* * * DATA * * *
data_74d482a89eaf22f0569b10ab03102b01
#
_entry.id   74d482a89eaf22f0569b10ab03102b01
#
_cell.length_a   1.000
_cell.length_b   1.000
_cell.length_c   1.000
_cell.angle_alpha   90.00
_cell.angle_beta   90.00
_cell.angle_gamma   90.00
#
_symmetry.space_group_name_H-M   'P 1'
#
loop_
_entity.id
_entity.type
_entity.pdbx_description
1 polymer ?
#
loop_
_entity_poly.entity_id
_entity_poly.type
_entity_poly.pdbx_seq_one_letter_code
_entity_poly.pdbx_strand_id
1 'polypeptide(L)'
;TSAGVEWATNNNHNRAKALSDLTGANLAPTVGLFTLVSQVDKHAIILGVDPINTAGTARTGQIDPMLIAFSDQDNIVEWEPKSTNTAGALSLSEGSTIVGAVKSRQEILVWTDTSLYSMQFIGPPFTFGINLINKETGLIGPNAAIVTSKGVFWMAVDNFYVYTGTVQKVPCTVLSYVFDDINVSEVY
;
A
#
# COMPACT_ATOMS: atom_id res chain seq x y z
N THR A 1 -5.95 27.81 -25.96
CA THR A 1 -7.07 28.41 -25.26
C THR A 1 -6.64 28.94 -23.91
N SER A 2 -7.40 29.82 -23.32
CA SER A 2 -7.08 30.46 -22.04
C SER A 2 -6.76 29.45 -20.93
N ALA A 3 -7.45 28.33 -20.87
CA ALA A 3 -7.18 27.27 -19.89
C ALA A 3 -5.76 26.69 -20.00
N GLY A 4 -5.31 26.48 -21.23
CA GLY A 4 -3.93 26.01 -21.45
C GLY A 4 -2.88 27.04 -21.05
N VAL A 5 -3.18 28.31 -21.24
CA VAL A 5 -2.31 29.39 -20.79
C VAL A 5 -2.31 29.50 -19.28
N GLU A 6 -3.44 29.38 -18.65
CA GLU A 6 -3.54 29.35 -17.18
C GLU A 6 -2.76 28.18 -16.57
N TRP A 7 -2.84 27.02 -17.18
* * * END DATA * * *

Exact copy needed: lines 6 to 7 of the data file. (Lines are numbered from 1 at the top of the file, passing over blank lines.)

_cell.length_b   1.000
_cell.length_c   1.000